We present you a selection of artworks displaying the secrets of Murano’s art: Millefiori, also called Murrine. A hot glass technique that is certainly one of the most used in Murano glasswork when working in hot glass blowing. Exploring the secrets of this fine work, we conclude that one could hardly resist the temptation of the beautiful and whimsical flowers, demonstrating their striking colours.

The Murano glass pendants, rings, paperweights, collectible figurines, vases and other objects exhibited in museums around the world are a testimony of this perfect craftsmanship.

Vases with millefiori

This technique introduced for the first time on Murano in the 16th century, which is still used today is a diverse way to create unique glass pendant and earrings designs, whether it be animals, flowers…etc, or details of nature. It can also be used to create superb figurines and collectible pieces.

The ancient Roman glassmakers were able to create multicolored and decorative pieces, mainly vases and other decorative items. During the Renaissance, when the Venetian glass makers began trying to imitate classical Roman glass, they came up with millefiori – literally “thousand flowers” in Italian.

For us Murano glassmakers, Millefiori is a sort of a perfection test, and it is also the starting point to many wonderful studies and projects which we can work on.

The craft of Millefiori or Murrine, is a very old technique used in glassmaking that produces elaborate work consisting of a multitude of small glass rods, bevels and canes that have been fused together and shaped into different designs. The name came from the Italian for “thousand flowers”. It was originally developed so that the glassblowers could continue to produce elaborate decorations with gold leaf after Emperor Constantine outlawed their use in 313 A.D.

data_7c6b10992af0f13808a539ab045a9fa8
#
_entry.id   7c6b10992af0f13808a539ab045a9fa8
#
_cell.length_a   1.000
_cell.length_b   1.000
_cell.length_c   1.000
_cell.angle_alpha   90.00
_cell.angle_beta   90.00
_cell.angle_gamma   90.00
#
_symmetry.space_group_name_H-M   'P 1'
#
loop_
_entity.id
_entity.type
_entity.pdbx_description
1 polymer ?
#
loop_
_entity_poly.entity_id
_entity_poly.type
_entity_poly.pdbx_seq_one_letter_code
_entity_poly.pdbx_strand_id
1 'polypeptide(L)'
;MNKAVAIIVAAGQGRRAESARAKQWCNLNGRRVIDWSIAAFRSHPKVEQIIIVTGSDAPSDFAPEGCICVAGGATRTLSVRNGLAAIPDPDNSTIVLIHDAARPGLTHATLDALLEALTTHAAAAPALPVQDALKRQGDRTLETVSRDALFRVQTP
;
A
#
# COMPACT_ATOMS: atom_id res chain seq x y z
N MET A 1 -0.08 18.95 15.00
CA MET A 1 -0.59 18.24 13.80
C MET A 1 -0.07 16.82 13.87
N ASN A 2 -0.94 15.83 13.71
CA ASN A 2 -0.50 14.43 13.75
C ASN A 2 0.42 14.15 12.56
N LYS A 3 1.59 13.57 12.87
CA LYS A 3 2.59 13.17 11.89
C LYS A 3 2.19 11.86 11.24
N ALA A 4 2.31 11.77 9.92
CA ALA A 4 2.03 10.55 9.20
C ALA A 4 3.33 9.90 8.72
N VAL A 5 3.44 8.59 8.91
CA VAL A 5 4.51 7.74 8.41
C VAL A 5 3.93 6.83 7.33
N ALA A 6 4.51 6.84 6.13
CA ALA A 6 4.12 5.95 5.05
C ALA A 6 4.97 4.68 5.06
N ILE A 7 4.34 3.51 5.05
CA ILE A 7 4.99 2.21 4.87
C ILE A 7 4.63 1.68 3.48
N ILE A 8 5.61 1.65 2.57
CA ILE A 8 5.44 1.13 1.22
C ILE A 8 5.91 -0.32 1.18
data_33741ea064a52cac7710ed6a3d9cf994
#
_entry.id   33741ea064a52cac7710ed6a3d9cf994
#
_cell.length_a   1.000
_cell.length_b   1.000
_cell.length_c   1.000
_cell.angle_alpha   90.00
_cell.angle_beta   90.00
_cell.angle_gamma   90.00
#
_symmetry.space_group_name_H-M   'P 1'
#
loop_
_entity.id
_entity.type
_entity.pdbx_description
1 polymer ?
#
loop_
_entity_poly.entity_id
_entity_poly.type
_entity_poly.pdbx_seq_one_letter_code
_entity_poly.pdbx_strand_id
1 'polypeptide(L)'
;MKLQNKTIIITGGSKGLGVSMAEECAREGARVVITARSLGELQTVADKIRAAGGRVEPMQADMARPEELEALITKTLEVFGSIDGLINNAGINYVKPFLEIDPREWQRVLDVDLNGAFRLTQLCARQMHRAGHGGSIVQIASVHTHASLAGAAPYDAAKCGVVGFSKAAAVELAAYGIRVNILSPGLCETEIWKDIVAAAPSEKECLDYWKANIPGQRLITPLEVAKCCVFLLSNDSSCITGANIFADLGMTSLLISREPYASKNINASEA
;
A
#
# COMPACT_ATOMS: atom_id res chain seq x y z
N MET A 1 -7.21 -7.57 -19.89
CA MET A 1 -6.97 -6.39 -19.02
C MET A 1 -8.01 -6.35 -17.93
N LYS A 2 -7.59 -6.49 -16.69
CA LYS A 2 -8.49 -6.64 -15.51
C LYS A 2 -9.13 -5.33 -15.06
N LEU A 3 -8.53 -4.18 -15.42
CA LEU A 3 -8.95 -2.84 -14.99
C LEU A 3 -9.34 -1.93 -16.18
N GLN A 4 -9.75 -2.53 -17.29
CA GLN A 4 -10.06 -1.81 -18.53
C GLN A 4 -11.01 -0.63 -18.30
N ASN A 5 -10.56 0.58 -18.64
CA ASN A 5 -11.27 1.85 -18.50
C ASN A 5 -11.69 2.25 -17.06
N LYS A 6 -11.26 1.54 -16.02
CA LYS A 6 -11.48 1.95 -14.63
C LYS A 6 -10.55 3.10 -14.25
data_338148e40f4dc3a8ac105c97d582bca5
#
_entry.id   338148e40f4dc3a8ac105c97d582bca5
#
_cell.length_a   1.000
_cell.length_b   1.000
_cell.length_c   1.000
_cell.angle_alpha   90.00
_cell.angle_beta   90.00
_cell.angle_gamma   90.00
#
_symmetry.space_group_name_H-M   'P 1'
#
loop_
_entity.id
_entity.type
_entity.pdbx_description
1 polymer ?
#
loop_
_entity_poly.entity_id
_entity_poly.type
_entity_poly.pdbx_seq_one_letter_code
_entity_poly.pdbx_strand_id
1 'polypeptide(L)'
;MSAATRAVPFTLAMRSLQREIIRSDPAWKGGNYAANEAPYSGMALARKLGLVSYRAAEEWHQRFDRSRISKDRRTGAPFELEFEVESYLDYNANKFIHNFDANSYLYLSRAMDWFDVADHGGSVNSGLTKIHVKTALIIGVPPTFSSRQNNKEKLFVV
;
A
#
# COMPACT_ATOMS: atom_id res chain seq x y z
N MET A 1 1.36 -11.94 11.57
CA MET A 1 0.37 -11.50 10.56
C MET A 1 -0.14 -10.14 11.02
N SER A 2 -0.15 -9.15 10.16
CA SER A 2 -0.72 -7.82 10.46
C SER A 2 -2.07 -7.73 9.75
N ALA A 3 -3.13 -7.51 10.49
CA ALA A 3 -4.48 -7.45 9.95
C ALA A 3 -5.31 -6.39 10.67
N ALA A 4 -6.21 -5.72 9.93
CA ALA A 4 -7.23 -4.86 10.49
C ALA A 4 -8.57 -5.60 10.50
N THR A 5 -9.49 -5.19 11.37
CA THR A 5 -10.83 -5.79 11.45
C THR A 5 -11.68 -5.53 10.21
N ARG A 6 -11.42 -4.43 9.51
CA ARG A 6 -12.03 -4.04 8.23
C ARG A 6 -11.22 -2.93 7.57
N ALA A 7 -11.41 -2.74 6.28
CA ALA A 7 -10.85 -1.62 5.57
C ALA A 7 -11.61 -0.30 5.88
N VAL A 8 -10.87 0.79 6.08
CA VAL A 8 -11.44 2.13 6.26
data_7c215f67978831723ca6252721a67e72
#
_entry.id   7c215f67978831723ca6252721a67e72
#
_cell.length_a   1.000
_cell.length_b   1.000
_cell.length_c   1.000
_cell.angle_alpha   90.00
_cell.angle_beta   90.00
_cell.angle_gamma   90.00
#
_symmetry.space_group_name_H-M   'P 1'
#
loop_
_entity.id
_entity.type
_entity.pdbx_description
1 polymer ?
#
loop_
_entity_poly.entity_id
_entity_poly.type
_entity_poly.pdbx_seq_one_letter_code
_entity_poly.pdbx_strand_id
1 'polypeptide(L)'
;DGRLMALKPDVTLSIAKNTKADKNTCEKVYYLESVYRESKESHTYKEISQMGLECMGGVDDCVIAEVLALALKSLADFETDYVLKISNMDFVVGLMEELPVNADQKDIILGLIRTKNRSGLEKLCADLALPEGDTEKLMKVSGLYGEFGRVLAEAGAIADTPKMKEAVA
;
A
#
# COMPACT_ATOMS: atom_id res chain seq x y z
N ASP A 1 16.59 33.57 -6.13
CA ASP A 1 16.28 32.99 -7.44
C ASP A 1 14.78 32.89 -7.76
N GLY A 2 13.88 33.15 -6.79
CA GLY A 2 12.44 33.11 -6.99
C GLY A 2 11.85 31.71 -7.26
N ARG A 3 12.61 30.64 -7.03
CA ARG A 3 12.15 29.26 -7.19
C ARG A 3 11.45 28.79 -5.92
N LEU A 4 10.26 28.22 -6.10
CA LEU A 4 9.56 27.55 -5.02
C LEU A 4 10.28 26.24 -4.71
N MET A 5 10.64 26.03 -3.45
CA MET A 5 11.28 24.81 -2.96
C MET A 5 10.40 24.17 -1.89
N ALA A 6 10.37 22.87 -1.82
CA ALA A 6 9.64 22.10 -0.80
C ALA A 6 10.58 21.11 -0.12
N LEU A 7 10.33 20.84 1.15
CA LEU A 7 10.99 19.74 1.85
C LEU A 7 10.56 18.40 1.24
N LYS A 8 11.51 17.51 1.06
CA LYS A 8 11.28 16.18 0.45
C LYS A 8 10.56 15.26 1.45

Abstract patterns, variously colored and dominating the surface, could cover vases and other objects. By varying the thickness of different sheets of glass, the Murano glassblowers could obtain a rich sparkling effect of iridescent light. This technique allowed the creation of floats of sprays interspersed with different colors, like those still to be found on ancient Roman glassware like the Greenhouse at Herculaneum (79 AD).

Drinking glasses with millefiori

The secrets of Murano’s art pieces and how they are made – To be able to better immerse your mind in the fascinating historical setting of different ancient cultures you may indulge into, it is important to know the proper background information on any of their priceless relics. That way, you will get a better idea on how said artifacts originated, who designed them and so much more.

The art of glassmaking developed in Rome between the first and third centuries AD. It is believed that this art was transmitted to the island of Murano by settlers from Italy around the year 1000. At that time there was a great interest in using glass in mosaics, which was previously used mainly for religious purposes. Thus began the development of techniques such as millefiori (thousand flowers)

The Roman technique called “Opus Alexandrinum”, meaning the “Egyptian work”, had the object created by dipping into molten glass a rod made of clear coloured glass. The first attempt to recreate this technique was done using just one rod, later on it evolved into using a number of rods combined together dipped at the end in red glass: on the resulting beads it was possible to figure out the multicolored patterns that would have been displayed on the older Roman pieces. This technique was considered too tedious for any real production and it was almost lost, until in mid-1500s some artists working on Murano were rediscovering it again.